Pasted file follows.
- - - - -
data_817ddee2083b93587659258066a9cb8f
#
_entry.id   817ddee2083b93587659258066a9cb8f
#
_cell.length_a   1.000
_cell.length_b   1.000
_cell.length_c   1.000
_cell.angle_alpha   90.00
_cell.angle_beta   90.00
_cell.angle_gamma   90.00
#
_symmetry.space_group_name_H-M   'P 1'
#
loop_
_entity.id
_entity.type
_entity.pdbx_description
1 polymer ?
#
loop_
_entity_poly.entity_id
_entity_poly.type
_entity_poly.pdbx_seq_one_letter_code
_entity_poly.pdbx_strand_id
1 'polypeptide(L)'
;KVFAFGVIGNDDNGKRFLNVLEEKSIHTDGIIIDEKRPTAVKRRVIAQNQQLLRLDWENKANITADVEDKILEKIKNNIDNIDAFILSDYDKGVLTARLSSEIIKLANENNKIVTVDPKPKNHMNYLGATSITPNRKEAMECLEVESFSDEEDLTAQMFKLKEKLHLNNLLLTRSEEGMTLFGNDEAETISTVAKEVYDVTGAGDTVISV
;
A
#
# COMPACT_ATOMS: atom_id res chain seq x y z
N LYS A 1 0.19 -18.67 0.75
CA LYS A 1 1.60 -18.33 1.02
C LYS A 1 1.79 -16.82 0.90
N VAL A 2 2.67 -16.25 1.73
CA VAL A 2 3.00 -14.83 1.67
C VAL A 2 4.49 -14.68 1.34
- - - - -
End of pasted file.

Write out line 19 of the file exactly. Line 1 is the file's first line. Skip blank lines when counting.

#